Upcoming Auction

Gianguan Auctions Celebrates China’s Material Heritage At Its Annual Spring Auction Monday, March 18.

Monday, March 18, 2019 (6PM EST)

Auction Details:   Preview: Tue. Mar. 12 - Sun. Mar. 17 (10AM - 7PM EST), Mon. Mar. 18 (10AM - 5PM EST)    |   Location: 39 West 56th Street, New York, NY 10019

Please call the office at 212-867-7288 for any further inquiries.

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On Monday, March 18 Gianguan Auctions celebrates the 18th running of its annual spring sale. As in previous years, the auction is scheduled to offer international collectors taking in events at Asia Week and Asian Art Week an independent and trusted source for important and rare Chinese works of art.

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Lot 63, Ming Dynasty, A Fine Jade Carving of Pig inside Coop Basket

In tribute to the Year of the Pig, three carved jade pigs are on the podium. The highlight is a Ming carving of a smiling pig recumbent in a woven basket with handle. The turned up tips of its ears and the corners of its mouth are symbolic of the comforts of wealth and prosperity associated with pigs. The back of the basket carries the Shou sign, a reference to longevity. At 7.5” wide, and 3” tall, the white-with-russet jade carving weighs 2,808 grams. It is Lot 63, estimated at upwards of $40,000.

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Lot 84, Neolithic Hongshan Culture, Jade Carving of Dragon-Pig

Two pigs of the neolithic period evoke the rituals of the era in which the Zodiac symbols supposedly originated. Lot 84 is a recumbent, russet-jade pig of spare form surmounted by a coiled dragon with bi-conical perforations. It is typical of Hongshan culture workmanship, with grooved musculature and features. At 7.25” inches long, it weighs 1,955 grams and has an opening bid of $6,000. Lot 85 is a Liangzhu culture pig. Also recumbent, but with flat snout, diamond shaped eyes and grooved ears, it has a carved animal mask on its back. The dark-russet jade has some calcification, reminding buyers that such items often accompanied their owners to the next world. Bidding starts at $1,500.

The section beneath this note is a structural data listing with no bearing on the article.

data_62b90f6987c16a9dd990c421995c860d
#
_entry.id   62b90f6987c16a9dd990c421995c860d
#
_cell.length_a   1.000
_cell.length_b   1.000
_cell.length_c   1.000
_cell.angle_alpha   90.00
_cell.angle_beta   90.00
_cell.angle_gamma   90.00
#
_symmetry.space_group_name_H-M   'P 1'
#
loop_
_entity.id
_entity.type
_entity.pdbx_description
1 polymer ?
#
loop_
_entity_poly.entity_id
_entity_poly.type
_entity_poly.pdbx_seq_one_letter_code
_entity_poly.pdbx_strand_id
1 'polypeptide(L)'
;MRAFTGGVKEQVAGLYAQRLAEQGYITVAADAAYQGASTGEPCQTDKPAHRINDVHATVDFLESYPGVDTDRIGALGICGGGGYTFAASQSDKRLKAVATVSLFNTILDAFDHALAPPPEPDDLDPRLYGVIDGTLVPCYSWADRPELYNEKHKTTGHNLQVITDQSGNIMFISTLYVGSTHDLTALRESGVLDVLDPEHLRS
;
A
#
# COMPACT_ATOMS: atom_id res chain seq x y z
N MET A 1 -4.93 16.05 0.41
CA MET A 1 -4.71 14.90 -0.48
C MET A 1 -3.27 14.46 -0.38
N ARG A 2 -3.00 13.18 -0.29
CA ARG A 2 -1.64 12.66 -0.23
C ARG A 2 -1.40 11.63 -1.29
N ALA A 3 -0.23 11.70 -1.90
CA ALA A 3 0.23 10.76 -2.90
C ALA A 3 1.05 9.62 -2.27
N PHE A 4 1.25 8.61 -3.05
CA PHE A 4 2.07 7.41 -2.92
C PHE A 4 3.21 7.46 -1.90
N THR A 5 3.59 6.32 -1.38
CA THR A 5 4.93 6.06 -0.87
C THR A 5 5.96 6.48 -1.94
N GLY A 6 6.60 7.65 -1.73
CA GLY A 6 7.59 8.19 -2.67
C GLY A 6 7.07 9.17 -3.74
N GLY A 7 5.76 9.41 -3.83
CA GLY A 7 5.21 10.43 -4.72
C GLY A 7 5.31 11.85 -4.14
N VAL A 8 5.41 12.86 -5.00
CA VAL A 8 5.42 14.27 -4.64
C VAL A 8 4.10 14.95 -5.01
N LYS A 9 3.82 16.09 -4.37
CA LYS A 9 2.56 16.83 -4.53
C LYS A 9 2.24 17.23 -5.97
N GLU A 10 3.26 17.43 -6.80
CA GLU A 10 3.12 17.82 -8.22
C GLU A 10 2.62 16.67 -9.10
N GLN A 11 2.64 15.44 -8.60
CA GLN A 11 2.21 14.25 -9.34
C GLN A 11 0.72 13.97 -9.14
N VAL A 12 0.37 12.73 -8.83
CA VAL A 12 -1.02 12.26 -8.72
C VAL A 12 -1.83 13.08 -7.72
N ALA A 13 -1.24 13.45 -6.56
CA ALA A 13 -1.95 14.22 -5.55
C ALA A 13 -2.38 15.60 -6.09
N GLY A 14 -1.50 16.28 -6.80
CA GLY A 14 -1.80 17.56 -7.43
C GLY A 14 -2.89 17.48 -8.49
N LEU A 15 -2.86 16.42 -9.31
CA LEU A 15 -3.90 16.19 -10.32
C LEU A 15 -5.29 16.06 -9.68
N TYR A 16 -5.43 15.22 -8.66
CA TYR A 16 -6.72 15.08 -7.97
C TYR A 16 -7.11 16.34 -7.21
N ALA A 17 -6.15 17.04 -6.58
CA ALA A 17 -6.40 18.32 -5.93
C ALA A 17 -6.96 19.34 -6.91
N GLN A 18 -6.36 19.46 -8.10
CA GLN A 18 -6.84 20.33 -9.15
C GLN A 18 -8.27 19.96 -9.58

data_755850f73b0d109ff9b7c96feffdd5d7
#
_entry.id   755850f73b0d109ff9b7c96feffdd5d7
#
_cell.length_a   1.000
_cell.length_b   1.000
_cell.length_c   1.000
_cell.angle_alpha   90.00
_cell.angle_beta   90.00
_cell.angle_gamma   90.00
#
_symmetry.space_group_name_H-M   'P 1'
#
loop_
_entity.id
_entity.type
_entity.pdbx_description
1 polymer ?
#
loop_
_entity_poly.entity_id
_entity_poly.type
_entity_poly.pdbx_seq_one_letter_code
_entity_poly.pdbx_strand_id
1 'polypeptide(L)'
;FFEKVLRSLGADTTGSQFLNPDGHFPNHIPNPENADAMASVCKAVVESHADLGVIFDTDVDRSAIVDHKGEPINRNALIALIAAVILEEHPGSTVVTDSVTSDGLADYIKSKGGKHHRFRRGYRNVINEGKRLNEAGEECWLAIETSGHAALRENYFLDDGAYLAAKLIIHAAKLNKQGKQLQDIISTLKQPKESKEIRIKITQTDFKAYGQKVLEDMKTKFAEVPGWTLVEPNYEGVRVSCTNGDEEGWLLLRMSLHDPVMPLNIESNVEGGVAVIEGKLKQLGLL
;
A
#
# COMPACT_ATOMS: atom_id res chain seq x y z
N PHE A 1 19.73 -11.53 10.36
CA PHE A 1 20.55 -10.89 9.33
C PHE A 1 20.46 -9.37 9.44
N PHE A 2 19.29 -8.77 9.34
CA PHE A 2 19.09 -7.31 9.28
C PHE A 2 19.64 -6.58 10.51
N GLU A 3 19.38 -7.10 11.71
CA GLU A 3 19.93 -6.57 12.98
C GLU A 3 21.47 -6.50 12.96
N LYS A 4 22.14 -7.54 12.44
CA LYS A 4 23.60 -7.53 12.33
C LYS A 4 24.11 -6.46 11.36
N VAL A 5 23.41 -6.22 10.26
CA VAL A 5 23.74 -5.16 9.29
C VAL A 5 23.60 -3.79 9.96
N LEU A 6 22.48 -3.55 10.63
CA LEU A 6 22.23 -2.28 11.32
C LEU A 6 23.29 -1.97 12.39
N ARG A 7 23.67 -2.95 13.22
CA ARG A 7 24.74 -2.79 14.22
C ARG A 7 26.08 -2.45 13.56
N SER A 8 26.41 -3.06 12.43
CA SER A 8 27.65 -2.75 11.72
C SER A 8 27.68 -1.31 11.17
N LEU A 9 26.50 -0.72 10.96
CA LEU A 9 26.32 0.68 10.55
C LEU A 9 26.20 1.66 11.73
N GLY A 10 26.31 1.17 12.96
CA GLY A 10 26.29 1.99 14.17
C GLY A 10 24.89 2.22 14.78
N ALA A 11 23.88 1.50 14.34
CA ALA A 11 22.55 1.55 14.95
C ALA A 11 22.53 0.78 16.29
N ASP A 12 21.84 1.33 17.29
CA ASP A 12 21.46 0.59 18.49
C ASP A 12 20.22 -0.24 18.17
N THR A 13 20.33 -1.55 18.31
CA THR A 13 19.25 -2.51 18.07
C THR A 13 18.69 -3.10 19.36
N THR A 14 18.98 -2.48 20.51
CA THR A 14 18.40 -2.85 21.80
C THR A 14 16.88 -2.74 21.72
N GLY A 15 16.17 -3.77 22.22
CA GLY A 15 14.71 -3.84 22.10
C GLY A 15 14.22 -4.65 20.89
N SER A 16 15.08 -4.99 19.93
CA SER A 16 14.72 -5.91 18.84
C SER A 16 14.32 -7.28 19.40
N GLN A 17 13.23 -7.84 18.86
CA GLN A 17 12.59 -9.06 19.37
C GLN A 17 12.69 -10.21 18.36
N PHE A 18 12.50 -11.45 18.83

A magnificent Kangxi ruyi scepter in the form of a lingzhi fungus leads a strong collection of Qing jade carvings. Fashioned from a rare white jade boulder, the reticulated branches are home to bats, peaches and pomegranates. The scepter is topped with a solid lingzhi head. The carving sits on an undulating wooden plinth that mirrors the overall form. This is Lot 55, expected to command upwards of $20,000.

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Lot 55, Qing Dynasty, Kangxi, A Magnificent and Naturalistically Carved Massive Hetian White Jade Ruyi Scepter in the form of a Lingzhi Fungus

Equally striking is a translucent white-jade brush pot with russet inclusions. The tall cylinder is articulated with two striding dragons embedded among interlacing layers of foliage and sprays. The elaborate inner carvings that can be seen through the pierced work help create a three-dimensional effect. This is Lot 70, 4.75” tall, 4” wide, estimated at $40,000 or above.